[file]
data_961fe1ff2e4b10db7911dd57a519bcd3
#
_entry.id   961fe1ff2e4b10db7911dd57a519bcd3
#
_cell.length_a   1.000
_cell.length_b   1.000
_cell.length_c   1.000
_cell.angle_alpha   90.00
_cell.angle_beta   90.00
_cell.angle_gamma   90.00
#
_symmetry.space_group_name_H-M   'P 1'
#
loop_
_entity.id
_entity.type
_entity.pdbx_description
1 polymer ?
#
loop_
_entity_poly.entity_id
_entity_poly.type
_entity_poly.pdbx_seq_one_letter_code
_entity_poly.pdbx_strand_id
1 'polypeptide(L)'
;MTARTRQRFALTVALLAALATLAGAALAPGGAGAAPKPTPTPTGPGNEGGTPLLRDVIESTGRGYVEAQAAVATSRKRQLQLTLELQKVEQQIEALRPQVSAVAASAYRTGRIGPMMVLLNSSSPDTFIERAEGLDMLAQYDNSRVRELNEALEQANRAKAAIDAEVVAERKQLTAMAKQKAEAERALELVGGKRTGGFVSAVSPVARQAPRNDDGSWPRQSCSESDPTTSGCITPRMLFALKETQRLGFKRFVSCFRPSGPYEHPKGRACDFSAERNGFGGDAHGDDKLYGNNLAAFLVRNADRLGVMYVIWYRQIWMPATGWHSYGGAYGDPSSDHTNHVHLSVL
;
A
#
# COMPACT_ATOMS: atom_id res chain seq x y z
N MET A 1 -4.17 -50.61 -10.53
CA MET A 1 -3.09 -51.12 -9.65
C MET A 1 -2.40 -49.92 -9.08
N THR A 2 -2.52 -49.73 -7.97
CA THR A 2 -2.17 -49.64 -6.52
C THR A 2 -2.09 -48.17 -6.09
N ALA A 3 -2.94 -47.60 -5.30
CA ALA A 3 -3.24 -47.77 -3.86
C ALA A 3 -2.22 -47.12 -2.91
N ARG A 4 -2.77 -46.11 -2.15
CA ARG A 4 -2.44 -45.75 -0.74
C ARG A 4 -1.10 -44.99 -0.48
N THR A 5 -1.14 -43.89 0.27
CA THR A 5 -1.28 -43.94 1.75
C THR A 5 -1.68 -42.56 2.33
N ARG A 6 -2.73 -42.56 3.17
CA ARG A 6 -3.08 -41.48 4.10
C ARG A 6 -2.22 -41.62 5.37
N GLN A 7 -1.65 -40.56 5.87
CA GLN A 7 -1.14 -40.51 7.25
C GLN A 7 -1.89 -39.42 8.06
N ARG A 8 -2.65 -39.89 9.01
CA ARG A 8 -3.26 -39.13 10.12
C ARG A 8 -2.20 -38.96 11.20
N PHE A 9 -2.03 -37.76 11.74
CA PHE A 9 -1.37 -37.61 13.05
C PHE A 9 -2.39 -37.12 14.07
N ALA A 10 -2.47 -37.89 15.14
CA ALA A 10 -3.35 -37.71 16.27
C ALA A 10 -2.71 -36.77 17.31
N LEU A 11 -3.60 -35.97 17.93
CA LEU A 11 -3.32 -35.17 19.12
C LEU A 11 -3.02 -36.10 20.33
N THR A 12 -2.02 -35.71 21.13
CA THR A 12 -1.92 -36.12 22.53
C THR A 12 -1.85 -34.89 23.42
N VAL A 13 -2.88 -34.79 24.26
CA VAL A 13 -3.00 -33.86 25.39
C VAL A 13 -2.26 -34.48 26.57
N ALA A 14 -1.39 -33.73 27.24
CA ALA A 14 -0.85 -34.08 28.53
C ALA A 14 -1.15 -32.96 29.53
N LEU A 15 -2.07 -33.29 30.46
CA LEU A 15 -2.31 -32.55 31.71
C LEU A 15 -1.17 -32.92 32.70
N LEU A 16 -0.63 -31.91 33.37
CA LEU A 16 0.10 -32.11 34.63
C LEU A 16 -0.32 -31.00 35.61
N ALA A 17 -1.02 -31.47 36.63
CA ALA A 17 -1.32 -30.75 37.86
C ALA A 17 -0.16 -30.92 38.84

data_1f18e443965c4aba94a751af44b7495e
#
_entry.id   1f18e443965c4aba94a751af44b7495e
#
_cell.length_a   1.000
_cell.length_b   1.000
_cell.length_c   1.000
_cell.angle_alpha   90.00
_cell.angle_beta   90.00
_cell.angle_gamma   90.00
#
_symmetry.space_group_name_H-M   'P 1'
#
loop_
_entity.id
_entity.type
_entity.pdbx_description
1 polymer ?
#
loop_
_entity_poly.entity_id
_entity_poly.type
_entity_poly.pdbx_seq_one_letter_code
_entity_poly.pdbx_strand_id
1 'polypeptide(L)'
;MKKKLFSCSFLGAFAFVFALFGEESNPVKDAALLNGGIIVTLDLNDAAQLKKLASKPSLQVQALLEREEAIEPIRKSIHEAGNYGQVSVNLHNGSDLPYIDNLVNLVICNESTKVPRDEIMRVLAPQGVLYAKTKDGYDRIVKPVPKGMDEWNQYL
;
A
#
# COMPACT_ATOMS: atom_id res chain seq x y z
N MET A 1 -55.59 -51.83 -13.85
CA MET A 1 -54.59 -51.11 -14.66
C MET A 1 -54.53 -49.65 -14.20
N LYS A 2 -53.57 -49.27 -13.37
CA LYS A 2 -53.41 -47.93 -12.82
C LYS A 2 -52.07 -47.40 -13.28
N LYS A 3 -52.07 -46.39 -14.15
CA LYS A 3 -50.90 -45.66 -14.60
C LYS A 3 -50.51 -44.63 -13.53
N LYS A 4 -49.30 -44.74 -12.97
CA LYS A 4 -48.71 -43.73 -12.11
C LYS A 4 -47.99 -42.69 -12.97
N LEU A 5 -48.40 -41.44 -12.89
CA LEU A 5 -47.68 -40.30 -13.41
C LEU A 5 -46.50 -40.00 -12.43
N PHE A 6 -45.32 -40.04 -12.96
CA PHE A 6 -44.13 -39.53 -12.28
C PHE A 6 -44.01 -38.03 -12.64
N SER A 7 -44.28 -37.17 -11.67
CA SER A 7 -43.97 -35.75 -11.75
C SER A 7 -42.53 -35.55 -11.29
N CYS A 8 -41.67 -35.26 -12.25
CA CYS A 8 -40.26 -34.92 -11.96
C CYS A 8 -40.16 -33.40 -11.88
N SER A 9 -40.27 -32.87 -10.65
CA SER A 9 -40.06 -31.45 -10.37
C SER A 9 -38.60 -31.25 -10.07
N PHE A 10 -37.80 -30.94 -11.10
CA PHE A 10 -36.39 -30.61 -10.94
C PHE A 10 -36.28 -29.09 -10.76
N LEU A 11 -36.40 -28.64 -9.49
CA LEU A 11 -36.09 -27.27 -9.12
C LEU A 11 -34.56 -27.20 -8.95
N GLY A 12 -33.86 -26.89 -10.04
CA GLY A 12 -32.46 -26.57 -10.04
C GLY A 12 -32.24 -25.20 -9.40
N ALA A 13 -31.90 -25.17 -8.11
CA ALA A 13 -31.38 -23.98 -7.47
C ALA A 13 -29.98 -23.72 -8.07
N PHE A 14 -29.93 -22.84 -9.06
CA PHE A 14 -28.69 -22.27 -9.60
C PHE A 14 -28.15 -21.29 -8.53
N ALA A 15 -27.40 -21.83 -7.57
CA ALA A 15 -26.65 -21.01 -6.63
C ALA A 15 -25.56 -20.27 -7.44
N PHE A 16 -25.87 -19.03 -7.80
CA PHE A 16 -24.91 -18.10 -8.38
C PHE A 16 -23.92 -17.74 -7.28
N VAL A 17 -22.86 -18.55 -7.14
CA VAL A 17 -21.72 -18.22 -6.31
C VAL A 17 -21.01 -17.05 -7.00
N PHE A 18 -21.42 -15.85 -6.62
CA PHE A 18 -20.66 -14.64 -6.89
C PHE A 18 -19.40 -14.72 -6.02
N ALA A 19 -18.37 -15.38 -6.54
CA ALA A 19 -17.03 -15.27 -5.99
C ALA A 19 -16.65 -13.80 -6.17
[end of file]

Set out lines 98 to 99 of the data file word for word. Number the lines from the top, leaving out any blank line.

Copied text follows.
_entity.pdbx_description
1 polymer ?